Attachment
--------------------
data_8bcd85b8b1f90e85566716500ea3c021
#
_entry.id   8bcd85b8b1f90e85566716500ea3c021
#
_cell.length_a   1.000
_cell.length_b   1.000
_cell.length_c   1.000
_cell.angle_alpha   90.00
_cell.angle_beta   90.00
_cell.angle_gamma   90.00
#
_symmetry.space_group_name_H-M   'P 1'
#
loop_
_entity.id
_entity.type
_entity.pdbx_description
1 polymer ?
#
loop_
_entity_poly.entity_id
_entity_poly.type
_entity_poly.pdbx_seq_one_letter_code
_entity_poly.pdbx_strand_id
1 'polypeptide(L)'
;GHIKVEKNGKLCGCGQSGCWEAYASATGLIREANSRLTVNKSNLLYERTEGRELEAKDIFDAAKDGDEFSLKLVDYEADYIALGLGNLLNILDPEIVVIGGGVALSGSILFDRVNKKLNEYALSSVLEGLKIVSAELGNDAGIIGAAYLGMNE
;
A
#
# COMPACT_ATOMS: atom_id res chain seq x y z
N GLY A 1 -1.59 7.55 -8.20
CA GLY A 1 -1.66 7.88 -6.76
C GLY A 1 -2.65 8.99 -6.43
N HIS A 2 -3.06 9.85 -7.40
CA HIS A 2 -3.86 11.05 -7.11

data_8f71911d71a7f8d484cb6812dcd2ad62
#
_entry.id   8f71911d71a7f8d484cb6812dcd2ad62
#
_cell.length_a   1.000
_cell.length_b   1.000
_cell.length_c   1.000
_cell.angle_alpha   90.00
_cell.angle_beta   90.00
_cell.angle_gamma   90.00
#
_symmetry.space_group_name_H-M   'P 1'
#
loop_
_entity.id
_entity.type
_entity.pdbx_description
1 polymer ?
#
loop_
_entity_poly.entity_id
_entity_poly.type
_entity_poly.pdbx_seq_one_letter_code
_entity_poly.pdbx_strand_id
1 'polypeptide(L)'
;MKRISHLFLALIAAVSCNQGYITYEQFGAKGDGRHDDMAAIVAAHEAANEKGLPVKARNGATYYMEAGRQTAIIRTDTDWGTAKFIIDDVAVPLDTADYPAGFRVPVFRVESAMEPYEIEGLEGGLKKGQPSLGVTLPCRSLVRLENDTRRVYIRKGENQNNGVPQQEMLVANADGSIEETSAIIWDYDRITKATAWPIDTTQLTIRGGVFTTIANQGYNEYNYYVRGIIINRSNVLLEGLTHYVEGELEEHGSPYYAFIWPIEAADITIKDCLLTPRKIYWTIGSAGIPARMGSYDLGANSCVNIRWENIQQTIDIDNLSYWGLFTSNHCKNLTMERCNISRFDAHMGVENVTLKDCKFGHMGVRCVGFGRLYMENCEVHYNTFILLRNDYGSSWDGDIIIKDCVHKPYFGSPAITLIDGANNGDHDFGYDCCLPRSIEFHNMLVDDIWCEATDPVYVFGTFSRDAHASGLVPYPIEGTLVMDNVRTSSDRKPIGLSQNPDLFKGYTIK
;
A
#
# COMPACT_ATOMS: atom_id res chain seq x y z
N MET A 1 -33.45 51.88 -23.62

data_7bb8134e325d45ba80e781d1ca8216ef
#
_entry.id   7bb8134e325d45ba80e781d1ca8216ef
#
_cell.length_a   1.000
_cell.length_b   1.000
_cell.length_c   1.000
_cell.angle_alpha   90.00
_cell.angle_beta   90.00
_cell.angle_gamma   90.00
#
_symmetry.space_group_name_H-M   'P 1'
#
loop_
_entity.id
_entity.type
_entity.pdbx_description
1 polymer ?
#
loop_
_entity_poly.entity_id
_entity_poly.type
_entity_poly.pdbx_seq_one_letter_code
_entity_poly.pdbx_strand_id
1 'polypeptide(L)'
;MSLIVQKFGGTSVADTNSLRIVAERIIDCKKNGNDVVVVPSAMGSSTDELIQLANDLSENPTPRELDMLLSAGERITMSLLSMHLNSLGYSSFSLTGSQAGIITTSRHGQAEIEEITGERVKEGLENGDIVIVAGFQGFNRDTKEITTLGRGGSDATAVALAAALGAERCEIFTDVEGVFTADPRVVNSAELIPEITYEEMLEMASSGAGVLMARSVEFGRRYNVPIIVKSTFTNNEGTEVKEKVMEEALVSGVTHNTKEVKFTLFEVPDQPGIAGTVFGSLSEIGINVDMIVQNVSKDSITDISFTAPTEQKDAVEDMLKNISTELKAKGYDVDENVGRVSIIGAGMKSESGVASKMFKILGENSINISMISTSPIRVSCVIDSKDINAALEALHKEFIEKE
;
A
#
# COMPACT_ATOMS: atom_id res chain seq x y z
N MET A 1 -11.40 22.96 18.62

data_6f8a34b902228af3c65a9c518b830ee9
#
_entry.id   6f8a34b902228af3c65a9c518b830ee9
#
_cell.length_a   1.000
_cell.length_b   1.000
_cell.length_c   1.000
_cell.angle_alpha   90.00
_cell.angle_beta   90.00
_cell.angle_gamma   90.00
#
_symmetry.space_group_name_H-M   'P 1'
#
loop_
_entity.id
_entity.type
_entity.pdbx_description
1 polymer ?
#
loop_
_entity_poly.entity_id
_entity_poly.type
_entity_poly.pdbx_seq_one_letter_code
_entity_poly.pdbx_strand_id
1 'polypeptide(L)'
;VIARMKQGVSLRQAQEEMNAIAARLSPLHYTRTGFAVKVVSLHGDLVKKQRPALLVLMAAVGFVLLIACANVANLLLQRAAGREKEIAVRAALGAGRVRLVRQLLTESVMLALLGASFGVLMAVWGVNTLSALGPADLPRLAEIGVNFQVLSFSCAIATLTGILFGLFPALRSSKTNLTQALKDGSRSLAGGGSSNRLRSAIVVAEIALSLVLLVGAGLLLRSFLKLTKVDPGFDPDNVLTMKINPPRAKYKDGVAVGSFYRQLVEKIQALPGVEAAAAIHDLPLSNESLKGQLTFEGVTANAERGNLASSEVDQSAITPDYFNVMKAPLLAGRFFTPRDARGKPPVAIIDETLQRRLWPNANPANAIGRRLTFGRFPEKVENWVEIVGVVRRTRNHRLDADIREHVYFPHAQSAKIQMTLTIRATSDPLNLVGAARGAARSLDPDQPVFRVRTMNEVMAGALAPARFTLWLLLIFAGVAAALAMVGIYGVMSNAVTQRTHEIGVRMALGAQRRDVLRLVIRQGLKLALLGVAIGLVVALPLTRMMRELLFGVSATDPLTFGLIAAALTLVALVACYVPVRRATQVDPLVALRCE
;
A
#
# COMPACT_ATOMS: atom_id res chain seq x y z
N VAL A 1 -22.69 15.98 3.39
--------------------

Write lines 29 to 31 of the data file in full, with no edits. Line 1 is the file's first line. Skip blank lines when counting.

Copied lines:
#
# COMPACT_ATOMS: atom_id res chain seq x y z
N GLY A 1 -1.59 7.55 -8.20